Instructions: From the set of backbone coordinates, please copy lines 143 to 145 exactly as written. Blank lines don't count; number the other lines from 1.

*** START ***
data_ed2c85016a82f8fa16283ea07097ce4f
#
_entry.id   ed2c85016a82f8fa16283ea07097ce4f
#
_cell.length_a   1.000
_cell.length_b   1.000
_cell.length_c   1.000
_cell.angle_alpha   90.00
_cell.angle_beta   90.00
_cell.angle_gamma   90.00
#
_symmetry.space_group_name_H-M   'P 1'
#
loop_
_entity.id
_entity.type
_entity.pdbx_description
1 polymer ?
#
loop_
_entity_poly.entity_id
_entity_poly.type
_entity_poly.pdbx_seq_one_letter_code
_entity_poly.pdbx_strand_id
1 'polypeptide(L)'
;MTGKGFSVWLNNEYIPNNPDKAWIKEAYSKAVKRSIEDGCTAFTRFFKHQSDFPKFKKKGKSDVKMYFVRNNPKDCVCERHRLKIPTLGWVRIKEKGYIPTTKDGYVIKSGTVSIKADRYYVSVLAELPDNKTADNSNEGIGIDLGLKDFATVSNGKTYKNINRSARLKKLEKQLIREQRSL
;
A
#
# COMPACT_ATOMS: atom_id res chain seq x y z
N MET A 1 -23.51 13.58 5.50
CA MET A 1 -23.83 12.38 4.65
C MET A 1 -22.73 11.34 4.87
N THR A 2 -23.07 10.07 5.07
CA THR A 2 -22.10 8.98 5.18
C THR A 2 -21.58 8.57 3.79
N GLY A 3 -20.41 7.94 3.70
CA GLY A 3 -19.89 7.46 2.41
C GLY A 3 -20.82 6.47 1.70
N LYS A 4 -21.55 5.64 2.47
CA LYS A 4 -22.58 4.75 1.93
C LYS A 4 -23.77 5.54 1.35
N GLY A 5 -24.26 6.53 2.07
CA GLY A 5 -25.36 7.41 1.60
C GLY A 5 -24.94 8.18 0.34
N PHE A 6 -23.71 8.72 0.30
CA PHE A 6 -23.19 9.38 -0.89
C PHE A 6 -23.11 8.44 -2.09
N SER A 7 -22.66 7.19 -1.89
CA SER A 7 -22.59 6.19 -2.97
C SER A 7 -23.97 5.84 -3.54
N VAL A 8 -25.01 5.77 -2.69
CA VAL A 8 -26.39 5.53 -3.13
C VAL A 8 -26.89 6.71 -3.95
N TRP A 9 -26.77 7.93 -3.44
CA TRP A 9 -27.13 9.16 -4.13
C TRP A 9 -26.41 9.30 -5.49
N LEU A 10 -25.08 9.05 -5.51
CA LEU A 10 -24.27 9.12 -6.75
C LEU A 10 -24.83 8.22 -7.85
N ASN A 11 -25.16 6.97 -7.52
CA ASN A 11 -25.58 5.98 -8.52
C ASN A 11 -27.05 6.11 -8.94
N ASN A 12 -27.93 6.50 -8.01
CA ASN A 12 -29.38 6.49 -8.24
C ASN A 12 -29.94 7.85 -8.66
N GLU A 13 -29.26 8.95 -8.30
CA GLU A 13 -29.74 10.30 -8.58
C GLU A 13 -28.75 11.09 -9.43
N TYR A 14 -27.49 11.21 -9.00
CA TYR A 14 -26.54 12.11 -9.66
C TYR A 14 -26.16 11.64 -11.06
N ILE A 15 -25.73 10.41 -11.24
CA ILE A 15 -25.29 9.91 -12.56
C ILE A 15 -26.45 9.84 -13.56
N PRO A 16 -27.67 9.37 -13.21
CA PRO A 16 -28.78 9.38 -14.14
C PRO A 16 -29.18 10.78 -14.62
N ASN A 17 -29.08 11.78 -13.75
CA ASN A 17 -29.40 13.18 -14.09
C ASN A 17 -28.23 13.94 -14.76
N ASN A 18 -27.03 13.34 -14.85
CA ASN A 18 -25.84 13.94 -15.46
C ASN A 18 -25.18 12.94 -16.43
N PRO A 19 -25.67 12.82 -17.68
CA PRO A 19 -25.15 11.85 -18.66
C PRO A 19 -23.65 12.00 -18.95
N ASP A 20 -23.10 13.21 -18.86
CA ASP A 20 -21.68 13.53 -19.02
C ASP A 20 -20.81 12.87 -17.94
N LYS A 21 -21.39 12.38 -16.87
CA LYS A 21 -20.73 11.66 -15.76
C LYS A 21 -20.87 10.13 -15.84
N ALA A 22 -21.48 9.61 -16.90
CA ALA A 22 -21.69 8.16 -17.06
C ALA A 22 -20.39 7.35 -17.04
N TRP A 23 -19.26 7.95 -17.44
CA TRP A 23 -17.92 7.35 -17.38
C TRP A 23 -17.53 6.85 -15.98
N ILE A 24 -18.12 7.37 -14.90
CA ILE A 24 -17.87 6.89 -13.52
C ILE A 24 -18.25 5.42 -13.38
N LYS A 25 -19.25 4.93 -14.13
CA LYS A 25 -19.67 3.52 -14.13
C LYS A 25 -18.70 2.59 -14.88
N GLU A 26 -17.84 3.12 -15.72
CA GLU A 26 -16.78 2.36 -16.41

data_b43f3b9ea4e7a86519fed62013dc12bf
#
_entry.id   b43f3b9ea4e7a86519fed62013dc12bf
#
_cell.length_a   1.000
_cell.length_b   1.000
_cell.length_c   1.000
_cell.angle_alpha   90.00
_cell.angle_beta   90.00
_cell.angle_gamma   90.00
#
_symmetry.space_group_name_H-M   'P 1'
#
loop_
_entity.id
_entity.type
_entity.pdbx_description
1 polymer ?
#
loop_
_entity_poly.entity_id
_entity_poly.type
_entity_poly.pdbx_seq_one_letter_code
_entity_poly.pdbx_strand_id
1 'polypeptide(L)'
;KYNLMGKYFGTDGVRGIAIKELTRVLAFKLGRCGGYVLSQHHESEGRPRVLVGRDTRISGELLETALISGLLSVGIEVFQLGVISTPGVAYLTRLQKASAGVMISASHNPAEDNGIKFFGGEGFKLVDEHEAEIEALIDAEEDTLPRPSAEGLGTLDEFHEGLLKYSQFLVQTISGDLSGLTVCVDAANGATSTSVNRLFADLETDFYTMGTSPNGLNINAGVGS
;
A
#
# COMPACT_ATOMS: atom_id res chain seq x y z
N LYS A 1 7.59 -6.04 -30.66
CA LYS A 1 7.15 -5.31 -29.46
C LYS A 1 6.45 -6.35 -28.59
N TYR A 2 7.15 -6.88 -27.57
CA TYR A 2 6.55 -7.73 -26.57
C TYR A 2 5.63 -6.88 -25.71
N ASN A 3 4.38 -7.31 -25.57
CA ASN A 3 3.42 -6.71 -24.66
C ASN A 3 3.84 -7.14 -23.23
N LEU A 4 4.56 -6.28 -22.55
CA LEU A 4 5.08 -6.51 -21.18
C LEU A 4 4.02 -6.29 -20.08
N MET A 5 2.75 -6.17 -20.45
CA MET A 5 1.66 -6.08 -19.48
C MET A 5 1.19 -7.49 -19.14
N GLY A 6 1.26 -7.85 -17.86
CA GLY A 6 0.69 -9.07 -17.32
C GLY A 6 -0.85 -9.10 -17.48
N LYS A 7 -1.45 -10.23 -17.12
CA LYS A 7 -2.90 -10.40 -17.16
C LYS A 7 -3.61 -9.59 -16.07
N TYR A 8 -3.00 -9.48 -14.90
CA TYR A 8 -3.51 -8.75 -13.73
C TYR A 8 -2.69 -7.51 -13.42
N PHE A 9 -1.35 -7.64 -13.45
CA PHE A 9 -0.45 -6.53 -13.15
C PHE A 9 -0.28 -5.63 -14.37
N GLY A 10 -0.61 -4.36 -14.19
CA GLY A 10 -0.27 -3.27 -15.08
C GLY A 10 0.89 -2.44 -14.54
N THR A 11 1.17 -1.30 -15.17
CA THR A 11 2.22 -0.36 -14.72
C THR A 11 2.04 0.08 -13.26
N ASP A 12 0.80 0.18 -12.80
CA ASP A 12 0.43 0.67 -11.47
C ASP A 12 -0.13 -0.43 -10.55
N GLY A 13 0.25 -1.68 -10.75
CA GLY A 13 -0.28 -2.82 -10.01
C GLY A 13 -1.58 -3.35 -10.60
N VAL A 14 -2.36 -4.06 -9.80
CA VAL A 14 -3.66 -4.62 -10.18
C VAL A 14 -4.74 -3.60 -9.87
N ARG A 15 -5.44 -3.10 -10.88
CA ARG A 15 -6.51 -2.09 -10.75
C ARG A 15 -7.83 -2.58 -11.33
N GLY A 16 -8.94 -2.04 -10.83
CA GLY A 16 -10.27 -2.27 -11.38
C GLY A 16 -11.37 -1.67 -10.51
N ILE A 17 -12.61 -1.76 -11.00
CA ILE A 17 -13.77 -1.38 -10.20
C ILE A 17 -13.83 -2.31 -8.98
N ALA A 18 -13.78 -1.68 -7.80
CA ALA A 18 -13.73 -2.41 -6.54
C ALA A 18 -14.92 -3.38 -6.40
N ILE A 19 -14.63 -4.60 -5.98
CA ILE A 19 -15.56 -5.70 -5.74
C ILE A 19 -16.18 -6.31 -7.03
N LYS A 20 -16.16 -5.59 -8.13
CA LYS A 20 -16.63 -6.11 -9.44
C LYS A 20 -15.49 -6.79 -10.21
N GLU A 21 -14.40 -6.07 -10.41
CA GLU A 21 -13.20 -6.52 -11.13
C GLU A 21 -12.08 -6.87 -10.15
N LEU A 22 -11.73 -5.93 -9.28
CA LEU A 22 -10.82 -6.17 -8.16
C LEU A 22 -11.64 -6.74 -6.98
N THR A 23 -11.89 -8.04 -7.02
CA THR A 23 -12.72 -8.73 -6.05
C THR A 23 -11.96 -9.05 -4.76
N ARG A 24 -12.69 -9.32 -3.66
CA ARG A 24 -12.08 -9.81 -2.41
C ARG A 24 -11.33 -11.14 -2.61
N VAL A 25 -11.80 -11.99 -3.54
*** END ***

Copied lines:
C TYR A 2 5.63 -6.88 -25.71
N ASN A 3 4.38 -7.31 -25.57
CA ASN A 3 3.42 -6.71 -24.66